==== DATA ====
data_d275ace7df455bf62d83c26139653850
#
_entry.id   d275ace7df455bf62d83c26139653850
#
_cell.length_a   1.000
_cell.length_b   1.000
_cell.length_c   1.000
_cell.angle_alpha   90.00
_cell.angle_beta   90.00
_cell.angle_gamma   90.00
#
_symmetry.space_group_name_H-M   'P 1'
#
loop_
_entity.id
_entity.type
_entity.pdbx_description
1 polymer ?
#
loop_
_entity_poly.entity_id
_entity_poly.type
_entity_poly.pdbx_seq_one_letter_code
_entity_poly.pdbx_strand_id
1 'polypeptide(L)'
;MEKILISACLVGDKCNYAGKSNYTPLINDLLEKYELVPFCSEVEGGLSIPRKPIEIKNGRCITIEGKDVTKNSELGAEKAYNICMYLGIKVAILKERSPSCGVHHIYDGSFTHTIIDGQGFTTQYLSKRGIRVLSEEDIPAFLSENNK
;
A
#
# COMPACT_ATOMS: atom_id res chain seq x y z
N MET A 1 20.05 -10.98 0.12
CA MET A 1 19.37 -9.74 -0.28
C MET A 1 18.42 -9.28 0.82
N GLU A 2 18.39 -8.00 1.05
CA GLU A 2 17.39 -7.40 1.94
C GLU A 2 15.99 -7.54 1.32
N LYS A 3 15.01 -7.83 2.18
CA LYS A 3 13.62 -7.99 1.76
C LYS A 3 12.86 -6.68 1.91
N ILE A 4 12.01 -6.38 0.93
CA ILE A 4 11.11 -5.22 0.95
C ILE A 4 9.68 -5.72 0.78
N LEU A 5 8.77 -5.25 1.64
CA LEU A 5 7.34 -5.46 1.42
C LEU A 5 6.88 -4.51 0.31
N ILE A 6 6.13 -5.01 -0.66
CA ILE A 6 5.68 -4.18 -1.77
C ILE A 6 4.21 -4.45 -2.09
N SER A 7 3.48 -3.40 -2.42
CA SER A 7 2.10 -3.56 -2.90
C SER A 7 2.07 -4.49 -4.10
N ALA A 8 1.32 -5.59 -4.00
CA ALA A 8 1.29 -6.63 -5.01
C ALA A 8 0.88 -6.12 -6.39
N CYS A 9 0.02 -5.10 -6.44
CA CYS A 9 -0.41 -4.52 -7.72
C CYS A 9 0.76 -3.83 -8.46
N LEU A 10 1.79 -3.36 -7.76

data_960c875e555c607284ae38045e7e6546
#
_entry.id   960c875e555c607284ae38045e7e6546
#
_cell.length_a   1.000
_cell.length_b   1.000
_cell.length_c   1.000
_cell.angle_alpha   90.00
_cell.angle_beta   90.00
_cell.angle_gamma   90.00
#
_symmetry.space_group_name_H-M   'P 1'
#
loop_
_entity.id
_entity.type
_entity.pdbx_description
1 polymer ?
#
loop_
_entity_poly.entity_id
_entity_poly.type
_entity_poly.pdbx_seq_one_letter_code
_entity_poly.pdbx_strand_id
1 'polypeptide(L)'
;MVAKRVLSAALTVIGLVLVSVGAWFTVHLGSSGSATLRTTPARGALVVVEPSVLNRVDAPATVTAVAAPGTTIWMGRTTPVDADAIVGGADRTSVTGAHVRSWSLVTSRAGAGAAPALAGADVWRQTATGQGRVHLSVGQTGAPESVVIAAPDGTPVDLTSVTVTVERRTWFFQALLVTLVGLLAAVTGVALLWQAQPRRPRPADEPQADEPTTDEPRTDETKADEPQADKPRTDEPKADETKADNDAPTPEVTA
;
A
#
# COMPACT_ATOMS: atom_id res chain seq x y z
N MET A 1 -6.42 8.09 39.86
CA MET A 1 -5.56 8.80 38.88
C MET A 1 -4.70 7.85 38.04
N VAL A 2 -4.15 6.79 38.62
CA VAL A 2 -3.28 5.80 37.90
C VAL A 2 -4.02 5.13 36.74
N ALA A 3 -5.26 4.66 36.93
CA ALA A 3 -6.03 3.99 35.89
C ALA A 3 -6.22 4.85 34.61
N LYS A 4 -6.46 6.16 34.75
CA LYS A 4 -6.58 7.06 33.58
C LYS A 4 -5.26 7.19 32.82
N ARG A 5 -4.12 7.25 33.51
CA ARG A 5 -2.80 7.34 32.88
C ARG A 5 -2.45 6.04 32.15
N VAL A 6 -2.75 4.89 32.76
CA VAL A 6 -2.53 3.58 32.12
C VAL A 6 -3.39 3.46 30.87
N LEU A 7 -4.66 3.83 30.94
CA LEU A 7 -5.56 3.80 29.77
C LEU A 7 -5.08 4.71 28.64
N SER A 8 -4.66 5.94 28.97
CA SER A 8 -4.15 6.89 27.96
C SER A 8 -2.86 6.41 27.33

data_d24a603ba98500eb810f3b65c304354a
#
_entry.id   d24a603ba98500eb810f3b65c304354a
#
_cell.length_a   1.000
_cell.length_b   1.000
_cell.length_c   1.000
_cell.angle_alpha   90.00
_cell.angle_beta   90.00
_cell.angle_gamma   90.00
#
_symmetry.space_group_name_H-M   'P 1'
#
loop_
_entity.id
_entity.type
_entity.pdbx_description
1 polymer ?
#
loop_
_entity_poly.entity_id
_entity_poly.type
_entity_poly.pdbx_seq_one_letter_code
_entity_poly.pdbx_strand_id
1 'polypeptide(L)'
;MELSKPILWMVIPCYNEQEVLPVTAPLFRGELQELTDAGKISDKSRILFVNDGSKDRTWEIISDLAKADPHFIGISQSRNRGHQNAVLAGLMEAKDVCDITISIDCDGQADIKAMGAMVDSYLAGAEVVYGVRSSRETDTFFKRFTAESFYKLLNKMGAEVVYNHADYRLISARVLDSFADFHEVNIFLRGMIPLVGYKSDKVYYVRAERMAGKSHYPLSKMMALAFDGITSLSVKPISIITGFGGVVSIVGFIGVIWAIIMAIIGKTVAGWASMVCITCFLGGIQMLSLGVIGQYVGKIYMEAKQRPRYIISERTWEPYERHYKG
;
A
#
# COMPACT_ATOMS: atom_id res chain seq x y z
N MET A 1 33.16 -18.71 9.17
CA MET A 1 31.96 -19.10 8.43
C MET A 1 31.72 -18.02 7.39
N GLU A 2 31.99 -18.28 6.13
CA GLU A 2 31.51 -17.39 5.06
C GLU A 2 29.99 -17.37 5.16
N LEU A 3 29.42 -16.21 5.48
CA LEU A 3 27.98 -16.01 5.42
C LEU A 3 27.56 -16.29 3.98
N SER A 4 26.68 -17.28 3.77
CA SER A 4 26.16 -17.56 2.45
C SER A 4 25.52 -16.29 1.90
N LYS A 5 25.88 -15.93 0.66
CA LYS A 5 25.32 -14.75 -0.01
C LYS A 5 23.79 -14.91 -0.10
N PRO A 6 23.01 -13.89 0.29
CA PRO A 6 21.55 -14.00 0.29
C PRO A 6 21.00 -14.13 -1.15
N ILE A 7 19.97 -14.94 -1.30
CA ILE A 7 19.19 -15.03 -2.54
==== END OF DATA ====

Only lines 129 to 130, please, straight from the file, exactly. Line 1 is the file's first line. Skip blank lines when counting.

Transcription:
_entity.pdbx_description
1 polymer ?